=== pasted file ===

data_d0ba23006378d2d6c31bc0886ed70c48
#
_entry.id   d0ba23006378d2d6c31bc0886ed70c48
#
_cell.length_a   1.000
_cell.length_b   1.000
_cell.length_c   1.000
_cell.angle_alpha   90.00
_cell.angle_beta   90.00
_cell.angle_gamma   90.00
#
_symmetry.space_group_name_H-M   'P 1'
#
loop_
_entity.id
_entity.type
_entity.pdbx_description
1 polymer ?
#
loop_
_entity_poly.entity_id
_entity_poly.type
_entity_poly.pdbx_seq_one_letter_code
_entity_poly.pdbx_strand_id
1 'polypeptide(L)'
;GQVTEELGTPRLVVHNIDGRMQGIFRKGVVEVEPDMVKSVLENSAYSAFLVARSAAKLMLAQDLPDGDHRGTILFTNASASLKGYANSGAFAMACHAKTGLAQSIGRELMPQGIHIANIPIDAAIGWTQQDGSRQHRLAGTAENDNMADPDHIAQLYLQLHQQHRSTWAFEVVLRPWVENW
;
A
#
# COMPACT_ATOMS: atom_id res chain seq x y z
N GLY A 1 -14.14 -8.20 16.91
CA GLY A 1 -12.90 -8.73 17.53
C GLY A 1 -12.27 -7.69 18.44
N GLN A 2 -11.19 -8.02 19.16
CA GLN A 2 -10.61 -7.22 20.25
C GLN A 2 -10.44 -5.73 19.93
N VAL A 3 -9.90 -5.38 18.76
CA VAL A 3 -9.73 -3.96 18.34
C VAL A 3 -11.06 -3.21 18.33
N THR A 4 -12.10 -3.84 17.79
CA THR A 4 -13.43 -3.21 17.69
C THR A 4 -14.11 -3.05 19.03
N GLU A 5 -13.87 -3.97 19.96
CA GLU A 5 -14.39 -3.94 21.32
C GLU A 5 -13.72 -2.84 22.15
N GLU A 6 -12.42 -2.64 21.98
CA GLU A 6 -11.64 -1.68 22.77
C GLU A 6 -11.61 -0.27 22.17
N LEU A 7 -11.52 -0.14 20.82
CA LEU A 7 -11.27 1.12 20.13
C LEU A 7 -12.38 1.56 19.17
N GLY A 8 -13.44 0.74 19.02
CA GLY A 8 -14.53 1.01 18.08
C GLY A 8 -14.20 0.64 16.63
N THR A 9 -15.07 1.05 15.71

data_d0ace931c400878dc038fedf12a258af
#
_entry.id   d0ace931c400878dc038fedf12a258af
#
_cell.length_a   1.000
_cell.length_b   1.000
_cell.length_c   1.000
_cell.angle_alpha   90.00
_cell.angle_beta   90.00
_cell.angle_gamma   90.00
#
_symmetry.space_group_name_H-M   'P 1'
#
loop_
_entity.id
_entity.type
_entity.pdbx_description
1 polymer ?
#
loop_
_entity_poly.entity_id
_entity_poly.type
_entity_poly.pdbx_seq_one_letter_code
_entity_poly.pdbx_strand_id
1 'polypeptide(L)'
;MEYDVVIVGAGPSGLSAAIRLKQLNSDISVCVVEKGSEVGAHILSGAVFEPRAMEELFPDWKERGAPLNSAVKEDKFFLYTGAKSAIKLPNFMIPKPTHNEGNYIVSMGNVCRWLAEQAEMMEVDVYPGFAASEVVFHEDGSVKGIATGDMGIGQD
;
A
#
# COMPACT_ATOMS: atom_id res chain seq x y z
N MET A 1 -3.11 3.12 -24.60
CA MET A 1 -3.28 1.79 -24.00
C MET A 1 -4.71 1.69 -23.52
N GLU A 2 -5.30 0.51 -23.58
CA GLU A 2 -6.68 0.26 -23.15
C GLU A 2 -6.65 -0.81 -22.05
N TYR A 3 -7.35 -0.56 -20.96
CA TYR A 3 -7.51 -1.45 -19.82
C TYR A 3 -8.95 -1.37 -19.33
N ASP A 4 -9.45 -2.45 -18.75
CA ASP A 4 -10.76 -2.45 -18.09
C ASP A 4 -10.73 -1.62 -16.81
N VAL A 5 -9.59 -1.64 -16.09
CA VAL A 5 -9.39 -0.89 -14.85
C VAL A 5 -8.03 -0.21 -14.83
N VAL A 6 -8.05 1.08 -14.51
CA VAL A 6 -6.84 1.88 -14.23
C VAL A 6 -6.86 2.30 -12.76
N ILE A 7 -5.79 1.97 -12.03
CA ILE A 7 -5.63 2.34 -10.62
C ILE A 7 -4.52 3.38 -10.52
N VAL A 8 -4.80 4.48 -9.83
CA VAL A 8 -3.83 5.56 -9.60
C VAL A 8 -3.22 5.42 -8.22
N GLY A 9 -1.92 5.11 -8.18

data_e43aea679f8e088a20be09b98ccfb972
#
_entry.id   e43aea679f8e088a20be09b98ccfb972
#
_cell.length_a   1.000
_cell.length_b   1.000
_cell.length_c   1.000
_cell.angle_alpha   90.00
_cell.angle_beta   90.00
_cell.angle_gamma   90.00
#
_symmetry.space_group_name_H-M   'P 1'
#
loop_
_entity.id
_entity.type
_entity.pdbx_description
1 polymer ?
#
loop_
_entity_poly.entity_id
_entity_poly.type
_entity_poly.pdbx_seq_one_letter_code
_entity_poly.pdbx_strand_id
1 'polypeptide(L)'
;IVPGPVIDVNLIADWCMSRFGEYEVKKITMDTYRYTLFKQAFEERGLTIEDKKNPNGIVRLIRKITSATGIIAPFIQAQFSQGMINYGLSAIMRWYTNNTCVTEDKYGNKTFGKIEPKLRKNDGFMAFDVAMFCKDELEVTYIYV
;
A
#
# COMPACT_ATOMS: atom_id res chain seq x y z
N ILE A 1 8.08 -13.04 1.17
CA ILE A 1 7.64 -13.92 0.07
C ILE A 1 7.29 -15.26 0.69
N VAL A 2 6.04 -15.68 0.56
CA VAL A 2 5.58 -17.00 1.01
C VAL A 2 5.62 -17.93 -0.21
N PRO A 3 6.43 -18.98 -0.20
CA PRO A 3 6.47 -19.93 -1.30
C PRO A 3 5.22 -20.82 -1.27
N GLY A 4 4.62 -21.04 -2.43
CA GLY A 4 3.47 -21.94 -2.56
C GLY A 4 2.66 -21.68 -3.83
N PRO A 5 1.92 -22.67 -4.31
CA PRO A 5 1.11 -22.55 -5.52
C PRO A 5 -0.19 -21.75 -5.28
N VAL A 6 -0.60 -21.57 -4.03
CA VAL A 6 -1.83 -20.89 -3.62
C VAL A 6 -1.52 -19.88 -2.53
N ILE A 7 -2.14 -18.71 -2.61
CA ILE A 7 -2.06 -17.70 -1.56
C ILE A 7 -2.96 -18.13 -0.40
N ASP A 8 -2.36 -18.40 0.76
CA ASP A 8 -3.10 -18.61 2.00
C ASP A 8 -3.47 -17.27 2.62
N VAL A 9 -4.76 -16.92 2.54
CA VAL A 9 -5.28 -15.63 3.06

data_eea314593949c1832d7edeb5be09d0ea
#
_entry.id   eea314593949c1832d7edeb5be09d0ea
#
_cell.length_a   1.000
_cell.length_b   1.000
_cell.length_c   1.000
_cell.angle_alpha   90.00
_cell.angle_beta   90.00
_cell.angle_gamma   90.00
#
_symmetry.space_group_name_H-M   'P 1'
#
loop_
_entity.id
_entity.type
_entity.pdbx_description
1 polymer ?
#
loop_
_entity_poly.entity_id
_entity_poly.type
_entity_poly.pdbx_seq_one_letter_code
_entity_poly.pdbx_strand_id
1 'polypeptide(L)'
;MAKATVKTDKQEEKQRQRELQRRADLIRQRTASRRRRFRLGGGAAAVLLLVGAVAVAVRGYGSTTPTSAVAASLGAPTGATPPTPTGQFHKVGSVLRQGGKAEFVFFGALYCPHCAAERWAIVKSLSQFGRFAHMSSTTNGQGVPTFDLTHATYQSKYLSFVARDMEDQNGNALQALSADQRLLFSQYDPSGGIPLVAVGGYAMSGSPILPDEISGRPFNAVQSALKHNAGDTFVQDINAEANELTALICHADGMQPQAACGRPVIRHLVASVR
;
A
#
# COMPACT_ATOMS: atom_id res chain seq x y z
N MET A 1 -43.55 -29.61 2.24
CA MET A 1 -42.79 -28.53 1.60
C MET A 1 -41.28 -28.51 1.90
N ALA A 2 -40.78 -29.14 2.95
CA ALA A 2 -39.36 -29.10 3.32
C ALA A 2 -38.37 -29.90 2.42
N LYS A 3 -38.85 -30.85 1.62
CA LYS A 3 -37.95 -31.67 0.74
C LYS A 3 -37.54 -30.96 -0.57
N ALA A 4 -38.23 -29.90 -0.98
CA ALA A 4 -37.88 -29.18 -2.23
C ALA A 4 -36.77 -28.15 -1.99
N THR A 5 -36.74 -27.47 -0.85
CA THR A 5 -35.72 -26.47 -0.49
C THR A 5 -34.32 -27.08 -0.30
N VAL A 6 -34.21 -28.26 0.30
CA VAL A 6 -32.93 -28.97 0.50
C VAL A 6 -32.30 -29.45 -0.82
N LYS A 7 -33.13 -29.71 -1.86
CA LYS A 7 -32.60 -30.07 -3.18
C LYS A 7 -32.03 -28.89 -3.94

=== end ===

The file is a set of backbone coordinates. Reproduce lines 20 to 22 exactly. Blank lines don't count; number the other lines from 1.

loop_
_entity_poly.entity_id
_entity_poly.type